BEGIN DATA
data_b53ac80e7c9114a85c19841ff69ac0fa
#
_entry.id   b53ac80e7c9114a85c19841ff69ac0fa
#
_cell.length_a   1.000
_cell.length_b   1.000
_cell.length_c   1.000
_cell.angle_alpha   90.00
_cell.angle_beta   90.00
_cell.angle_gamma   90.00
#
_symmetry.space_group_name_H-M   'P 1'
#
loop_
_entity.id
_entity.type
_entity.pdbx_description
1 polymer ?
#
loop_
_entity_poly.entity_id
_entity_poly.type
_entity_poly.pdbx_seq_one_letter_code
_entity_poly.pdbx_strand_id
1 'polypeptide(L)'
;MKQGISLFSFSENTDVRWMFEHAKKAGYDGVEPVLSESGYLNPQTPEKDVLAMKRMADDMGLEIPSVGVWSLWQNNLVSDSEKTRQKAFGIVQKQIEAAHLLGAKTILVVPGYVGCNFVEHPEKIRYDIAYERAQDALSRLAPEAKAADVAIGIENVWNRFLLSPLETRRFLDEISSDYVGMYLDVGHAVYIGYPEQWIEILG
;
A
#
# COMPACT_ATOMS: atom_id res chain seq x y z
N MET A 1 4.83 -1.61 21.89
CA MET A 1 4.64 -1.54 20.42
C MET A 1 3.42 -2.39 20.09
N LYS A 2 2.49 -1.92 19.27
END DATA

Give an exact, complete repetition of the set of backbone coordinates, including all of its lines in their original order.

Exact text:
data_b53ac80e7c9114a85c19841ff69ac0fa
#
_entry.id   b53ac80e7c9114a85c19841ff69ac0fa
#
_cell.length_a   1.000
_cell.length_b   1.000
_cell.length_c   1.000
_cell.angle_alpha   90.00
_cell.angle_beta   90.00
_cell.angle_gamma   90.00
#
_symmetry.space_group_name_H-M   'P 1'
#
loop_
_entity.id
_entity.type
_entity.pdbx_description
1 polymer ?
#
loop_
_entity_poly.entity_id
_entity_poly.type
_entity_poly.pdbx_seq_one_letter_code
_entity_poly.pdbx_strand_id
1 'polypeptide(L)'
;MKQGISLFSFSENTDVRWMFEHAKKAGYDGVEPVLSESGYLNPQTPEKDVLAMKRMADDMGLEIPSVGVWSLWQNNLVSDSEKTRQKAFGIVQKQIEAAHLLGAKTILVVPGYVGCNFVEHPEKIRYDIAYERAQDALSRLAPEAKAADVAIGIENVWNRFLLSPLETRRFLDEISSDYVGMYLDVGHAVYIGYPEQWIEILG
;
A
#
# COMPACT_ATOMS: atom_id res chain seq x y z
N MET A 1 4.83 -1.61 21.89
CA MET A 1 4.64 -1.54 20.42
C MET A 1 3.42 -2.39 20.09
N LYS A 2 2.49 -1.92 19.27